A Biomarker to Detect Alzheimer's Through Blood test
In a latest study, a 'biomarker' has been found in the blood that may help indicate and predict a person's risk of developing Alzheimer's disease.
Researchers tested blood samples of 99 women between the age of 70 and 80 and checked for levels of a fatty compound called ceramides, which is linked to inflammation and cell death.
When the women were followed up after 9 years, 27 of them reportedly had developed dementia, 18 of whom had perhaps contracted Alzheimer's disease.
The study findings revealed that ceramides level in women's blood was directly proportional to their chances of contracting Alzheimer's disease. Compared to women with the lowest levels of ceramides, those with the highest levels were at 10 times more risk of contracting the disease, according to the findings.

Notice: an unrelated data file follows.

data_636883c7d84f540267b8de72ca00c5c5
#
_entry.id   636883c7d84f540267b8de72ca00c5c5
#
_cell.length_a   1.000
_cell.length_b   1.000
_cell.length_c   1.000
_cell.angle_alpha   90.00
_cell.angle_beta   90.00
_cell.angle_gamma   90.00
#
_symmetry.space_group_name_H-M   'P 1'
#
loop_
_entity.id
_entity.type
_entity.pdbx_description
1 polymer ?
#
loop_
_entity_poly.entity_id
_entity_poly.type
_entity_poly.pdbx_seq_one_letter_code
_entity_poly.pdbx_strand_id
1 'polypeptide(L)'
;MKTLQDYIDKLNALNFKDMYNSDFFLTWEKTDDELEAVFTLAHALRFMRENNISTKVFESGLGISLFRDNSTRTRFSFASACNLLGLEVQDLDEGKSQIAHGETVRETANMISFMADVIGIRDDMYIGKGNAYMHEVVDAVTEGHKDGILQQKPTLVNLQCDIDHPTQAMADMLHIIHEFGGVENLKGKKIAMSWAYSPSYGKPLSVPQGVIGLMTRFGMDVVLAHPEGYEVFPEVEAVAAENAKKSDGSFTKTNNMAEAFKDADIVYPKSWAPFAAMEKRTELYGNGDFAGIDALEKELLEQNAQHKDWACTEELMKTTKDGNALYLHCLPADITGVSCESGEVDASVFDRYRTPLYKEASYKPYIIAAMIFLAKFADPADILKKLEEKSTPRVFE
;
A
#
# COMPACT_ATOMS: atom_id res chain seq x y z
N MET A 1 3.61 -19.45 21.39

"Our study identifies this biomarker as a potential new target for treating or preventing Alzheimer's disease," Michelle Mielke, an epidemiologist with the Mayo Clinic in Rochester, Minn., said in a news release from the American Academy of Neurology. She was with Johns Hopkins University at the time of the research.
The study is of particular importance for further research into the prevention of this disease.
"These findings are important because identifying an accurate biomarker for early Alzheimer's that requires little cost and inconvenience to a patient and could help change our focus from treating the disease to preventing or delaying it," Valory Pavlik, of the Alzheimer's Disease and Memory Disorders Center of Baylor College of Medicine in Houston, wrote in an accompanying editorial according to Heal Day.